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909REVIEW: "Debug It: Find, Repair, and Prevent Bugs in Your Code", Paul Butcher

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  • Rob, grandpa of Ryan, Trevor, Devon & Han
    Nov 16, 2013
    • 0 Attachment
      BKDEBGIT.RVW 20130122

      "Debug It: Find, Repair, and Prevent Bugs in Your Code", Paul Butcher,
      2009, U$34.95/C$43.95, 978-1-93435-628-9
      %A Paul Butcher paul@...
      %C 2831 El Dorado Pkwy, #103-381 Frisco, TX 75033
      %D 2009
      %G 978-1-93435-628-9 1-93435-628-X
      %I Pragmatic Bookshelf
      %O U$34.95/C$43.95 sales@... 800-699-7764
      %O http://www.amazon.com/exec/obidos/ASIN/193435628X/robsladesinterne
      http://www.amazon.co.uk/exec/obidos/ASIN/193435628X/robsladesinte-21
      %O http://www.amazon.ca/exec/obidos/ASIN/193435628X/robsladesin03-20
      %O Audience n- Tech 2 Writing 1 (see revfaq.htm for explanation)
      %P 214 p.
      %T "Debug It: Find, Repair, and Prevent Bugs in Your Code"

      The preface states that there are lots of books in the market that
      teach development and few that teach debugging. (In my experience, a
      great many development books include debugging advice, so I'm not sure
      where the author's perception comes from.) The work is structured
      around a core method for debugging: reproduce, diagnose, fix, and
      reflect.

      Part one presents the basic technique. Chapter one repeats the
      description of this core method. Chapter two encourages the
      reproduction of the bug. (This can be more complex than the author
      lets on. I have a netbook with some bug in the hibernation function.
      Despite constant observation over a period of three and a half years,
      I've yet to find a combination of conditions that reproduces the
      failure, nor one that prevents it.) Some of the suggestions given are
      useful, if pedestrian, while others are pretty pointless. (Butcher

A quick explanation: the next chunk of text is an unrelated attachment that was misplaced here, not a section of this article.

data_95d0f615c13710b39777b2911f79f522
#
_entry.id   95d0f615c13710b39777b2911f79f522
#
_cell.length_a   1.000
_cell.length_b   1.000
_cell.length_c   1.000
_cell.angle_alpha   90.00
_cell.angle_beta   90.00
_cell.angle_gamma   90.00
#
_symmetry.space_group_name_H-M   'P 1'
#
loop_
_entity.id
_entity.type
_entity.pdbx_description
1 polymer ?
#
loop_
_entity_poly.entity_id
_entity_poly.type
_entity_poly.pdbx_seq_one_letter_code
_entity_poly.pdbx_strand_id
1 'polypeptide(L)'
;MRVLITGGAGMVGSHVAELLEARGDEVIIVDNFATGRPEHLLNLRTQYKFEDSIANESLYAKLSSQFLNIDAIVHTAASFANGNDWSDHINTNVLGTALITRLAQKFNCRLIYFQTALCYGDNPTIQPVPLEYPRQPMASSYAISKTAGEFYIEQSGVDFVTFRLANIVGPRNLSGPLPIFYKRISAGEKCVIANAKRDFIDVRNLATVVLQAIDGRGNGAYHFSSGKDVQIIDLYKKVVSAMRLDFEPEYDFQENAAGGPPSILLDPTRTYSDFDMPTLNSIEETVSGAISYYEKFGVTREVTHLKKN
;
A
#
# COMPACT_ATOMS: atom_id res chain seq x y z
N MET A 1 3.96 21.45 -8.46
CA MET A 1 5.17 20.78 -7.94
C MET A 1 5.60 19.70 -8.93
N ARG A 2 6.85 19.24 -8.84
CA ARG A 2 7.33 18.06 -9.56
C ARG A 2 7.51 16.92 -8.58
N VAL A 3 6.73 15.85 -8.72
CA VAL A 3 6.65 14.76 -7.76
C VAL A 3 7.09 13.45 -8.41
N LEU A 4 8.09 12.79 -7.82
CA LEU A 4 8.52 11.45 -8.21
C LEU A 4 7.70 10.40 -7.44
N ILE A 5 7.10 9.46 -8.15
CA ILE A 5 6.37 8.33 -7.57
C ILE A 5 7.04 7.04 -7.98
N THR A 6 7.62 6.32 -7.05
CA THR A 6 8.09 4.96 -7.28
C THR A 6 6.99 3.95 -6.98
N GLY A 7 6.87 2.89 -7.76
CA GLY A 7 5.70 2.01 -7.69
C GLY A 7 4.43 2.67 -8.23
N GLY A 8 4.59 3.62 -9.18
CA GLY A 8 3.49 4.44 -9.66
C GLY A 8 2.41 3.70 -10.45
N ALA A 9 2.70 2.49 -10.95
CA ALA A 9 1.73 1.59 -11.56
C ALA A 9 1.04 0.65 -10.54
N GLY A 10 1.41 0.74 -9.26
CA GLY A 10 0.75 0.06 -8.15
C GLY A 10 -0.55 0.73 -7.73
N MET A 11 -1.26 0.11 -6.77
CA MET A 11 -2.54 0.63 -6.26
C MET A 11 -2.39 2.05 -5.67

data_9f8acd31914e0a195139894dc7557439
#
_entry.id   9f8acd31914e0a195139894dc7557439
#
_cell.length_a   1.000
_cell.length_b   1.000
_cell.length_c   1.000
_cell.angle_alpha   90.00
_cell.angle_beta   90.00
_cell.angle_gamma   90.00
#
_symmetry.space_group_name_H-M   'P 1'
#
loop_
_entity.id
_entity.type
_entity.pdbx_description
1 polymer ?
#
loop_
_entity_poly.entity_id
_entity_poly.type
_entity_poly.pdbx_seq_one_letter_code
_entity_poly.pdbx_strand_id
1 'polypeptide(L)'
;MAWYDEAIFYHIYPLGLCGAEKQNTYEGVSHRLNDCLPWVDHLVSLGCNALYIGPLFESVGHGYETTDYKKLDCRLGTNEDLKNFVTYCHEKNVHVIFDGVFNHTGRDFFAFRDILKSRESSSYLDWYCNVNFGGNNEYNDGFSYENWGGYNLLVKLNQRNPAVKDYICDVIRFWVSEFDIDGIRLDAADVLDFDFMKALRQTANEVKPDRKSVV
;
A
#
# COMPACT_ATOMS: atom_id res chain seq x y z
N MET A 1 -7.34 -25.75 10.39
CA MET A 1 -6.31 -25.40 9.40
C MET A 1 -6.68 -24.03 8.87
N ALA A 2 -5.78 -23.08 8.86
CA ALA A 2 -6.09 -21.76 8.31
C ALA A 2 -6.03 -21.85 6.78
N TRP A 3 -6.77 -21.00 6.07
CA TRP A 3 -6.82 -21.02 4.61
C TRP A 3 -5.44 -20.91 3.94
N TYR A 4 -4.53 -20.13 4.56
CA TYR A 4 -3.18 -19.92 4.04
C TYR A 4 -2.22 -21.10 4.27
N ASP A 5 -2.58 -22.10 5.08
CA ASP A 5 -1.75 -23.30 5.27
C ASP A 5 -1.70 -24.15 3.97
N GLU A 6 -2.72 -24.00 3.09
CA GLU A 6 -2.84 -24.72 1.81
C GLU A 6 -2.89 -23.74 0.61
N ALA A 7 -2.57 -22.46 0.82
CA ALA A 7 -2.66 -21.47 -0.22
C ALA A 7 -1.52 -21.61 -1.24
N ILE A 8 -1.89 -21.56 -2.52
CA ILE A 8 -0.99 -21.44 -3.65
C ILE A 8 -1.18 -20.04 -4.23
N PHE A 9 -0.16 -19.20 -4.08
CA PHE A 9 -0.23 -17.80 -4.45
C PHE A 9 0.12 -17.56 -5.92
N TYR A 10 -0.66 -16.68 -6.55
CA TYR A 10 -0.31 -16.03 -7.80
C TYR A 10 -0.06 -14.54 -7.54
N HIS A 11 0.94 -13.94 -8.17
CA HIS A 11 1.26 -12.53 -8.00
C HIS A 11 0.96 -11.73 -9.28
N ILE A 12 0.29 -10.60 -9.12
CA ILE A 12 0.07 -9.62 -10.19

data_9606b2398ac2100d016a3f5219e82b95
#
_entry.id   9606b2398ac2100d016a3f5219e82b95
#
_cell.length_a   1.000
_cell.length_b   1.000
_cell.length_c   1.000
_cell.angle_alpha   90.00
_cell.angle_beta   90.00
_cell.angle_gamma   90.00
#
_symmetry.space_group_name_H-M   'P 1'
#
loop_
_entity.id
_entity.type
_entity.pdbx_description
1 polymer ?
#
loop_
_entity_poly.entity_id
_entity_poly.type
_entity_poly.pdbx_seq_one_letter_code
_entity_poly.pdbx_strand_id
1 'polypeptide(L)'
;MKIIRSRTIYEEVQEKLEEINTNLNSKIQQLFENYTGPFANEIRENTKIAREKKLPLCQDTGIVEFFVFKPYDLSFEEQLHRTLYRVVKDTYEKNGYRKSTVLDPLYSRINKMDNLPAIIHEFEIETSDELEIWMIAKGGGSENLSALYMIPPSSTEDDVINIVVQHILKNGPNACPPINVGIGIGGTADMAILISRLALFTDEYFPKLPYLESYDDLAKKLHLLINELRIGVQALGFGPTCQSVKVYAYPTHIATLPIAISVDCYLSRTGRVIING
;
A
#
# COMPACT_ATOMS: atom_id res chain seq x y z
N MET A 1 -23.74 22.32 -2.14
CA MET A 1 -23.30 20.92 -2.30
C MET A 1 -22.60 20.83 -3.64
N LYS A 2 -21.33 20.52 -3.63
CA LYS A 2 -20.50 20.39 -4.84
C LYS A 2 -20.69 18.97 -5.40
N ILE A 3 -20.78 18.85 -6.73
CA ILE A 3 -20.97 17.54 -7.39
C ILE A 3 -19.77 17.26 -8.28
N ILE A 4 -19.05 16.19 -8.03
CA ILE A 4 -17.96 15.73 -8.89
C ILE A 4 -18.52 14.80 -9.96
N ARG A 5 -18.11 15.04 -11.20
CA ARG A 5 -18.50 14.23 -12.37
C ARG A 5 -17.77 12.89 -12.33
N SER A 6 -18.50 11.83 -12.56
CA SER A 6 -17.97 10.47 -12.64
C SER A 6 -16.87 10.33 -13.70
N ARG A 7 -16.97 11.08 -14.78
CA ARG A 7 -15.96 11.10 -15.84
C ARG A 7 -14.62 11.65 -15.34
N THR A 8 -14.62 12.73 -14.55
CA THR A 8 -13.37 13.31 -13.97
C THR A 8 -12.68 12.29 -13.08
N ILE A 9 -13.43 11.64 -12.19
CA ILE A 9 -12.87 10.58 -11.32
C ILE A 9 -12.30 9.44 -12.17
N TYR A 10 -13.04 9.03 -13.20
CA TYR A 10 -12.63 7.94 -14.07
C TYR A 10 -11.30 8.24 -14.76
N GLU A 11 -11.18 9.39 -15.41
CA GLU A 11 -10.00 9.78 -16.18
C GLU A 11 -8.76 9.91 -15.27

does not address the rather thorny issue of using "real" data for
      testing.) In terms of diagnosis, in chapter three, there is limited
      description of process, but lots of good tips. The same is true of
      fixing, in chapter four. (I most definitely agree with the
      recommendation to fix underlying causes, rather than effects.)
      Reflection, the topic of chapter five, is limited to advice that the
      problem be considered even after you've fixed it.

      Part two explores the larger picture. Chapter six examines bug
      tracking systems, and eliciting feedback from users and support staff.
      Chapter seven advises on trying to address the bugs, but concentrates
      on "fix early," with little discussion of priorities or ranking
      systems.

      Part three, entitled "Debug Fu," turns to related and side issues.
      The "Special Cases" in chapter eight seem to be fairly common:
      software already released, compatibility issues, and "heisenbugs" that
      disappear when you try to track them. Chapter nine, on the ideal
      debugging environment, is about as practical as most such exercises.
      "Teach Your Software to Debug Itself" in chapter ten seems confined to
      a few specific cases. Chapter eleven notes some common problems in
      development teams and structures.

      The advice in the book is good, and solid, but not surprising to
      anyone with experience. Novices who have not considered debugging
      much will find it useful.

      copyright, Robert M. Slade 2013 BKDEBGIT.RVW 20130122


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